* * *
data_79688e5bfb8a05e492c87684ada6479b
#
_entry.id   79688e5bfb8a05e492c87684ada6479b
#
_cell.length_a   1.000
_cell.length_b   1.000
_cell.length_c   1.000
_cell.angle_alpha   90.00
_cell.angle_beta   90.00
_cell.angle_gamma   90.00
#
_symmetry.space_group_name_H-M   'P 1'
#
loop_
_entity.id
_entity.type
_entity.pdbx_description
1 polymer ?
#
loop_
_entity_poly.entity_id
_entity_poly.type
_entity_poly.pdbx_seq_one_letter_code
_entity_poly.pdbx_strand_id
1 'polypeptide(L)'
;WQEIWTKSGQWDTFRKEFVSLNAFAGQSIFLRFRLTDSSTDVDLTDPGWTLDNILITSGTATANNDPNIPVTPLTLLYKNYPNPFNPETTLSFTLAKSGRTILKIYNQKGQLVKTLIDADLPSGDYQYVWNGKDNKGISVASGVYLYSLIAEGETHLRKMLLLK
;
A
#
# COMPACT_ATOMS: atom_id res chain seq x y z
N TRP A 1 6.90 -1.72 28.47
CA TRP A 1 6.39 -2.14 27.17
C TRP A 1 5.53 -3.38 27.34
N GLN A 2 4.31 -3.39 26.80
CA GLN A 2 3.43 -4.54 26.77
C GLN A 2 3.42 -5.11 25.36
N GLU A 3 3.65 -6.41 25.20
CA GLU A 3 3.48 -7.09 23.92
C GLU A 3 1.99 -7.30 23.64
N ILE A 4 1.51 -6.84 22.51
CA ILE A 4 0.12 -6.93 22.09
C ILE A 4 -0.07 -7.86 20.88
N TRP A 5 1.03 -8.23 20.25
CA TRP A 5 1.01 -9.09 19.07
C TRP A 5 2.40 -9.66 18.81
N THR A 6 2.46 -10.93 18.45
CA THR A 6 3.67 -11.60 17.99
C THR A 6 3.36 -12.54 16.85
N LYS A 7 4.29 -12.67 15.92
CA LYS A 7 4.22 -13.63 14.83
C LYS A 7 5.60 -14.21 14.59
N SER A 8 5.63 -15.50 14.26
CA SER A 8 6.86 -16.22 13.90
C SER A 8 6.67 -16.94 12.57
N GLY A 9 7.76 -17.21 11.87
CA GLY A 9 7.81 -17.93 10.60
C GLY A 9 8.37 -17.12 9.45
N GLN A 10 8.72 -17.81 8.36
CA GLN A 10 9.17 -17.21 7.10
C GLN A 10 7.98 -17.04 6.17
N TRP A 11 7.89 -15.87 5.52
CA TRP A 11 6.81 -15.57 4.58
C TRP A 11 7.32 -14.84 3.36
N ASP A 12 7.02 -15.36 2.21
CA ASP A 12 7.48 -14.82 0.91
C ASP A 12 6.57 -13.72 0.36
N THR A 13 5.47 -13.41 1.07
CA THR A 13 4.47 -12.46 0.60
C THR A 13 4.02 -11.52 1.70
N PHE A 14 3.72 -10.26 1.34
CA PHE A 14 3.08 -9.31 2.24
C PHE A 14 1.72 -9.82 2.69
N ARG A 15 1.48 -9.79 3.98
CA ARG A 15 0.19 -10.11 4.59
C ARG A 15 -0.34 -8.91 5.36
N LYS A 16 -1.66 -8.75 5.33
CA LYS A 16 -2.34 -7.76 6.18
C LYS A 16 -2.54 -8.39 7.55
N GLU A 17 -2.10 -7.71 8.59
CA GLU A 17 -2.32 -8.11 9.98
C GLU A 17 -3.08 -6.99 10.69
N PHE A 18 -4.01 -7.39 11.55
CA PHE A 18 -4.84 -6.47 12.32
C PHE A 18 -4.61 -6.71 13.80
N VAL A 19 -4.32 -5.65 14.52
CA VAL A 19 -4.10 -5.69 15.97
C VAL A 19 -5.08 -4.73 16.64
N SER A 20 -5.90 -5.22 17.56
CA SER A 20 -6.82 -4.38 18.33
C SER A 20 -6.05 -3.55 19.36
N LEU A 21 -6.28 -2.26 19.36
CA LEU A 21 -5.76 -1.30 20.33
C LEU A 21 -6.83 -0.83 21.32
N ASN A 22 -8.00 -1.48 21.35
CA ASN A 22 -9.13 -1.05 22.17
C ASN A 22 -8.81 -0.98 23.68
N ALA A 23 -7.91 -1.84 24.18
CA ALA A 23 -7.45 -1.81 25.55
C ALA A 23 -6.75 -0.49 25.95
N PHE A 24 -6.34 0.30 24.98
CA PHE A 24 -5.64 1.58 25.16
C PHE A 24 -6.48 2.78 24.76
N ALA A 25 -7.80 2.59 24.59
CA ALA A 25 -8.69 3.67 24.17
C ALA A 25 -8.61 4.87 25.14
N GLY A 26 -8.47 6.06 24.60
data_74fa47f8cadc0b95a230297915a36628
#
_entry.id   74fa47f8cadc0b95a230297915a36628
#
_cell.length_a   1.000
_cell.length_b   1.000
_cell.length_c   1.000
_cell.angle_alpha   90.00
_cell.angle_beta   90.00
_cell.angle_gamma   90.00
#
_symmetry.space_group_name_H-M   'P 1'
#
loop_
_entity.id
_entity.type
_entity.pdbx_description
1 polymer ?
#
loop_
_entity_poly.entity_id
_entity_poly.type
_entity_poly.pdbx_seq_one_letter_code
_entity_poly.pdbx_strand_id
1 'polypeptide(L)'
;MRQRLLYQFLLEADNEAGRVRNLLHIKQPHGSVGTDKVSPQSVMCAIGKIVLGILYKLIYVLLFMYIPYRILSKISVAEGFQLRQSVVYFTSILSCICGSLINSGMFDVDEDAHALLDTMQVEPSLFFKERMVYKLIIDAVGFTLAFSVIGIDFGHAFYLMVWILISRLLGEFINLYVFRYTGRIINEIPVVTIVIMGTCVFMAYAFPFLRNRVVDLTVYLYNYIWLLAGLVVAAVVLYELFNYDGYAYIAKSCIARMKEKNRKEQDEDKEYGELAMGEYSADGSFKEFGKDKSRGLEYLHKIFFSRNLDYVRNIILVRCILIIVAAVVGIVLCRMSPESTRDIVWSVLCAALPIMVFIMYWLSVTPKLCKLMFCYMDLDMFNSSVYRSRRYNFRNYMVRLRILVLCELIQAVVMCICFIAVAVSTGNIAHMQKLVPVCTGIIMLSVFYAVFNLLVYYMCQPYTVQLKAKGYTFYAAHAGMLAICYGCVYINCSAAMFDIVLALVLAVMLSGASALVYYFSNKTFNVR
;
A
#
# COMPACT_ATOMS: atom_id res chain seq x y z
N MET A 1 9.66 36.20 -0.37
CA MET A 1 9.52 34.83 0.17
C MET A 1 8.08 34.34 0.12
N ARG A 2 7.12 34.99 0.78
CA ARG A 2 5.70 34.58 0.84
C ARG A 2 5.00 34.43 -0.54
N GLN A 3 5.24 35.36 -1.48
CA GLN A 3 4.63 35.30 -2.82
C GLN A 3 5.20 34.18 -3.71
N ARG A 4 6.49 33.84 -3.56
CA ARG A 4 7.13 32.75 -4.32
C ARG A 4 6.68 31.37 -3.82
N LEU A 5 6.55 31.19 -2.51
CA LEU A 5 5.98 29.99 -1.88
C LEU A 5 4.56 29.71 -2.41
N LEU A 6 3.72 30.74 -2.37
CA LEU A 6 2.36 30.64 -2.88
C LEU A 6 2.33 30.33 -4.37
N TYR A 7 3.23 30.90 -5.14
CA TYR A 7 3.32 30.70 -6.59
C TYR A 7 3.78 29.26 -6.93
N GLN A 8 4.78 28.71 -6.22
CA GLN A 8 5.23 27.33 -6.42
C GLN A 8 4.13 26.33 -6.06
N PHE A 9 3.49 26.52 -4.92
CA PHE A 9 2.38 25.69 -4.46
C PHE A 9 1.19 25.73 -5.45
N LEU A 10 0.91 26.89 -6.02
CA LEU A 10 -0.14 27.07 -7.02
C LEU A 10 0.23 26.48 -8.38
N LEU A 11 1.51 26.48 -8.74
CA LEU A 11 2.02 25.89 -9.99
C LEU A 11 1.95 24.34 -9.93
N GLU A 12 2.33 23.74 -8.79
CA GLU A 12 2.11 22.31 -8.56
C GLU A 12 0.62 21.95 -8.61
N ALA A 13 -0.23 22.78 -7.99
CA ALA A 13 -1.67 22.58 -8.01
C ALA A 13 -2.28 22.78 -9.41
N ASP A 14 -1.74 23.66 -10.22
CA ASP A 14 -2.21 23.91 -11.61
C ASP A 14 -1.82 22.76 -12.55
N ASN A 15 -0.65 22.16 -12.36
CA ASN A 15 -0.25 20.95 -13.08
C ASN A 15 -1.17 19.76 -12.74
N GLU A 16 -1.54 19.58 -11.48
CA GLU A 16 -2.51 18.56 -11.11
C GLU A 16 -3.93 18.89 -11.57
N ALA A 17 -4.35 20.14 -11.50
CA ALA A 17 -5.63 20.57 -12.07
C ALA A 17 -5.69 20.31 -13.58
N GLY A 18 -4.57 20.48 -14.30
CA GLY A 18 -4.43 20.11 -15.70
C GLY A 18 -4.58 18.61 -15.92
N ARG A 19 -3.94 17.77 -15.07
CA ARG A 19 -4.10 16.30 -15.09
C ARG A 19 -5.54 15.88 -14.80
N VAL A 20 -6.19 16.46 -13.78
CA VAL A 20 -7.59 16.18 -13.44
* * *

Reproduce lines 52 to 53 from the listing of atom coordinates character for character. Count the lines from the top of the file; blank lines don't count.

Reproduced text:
N SER A 8 5.63 -15.50 14.26
CA SER A 8 6.86 -16.22 13.90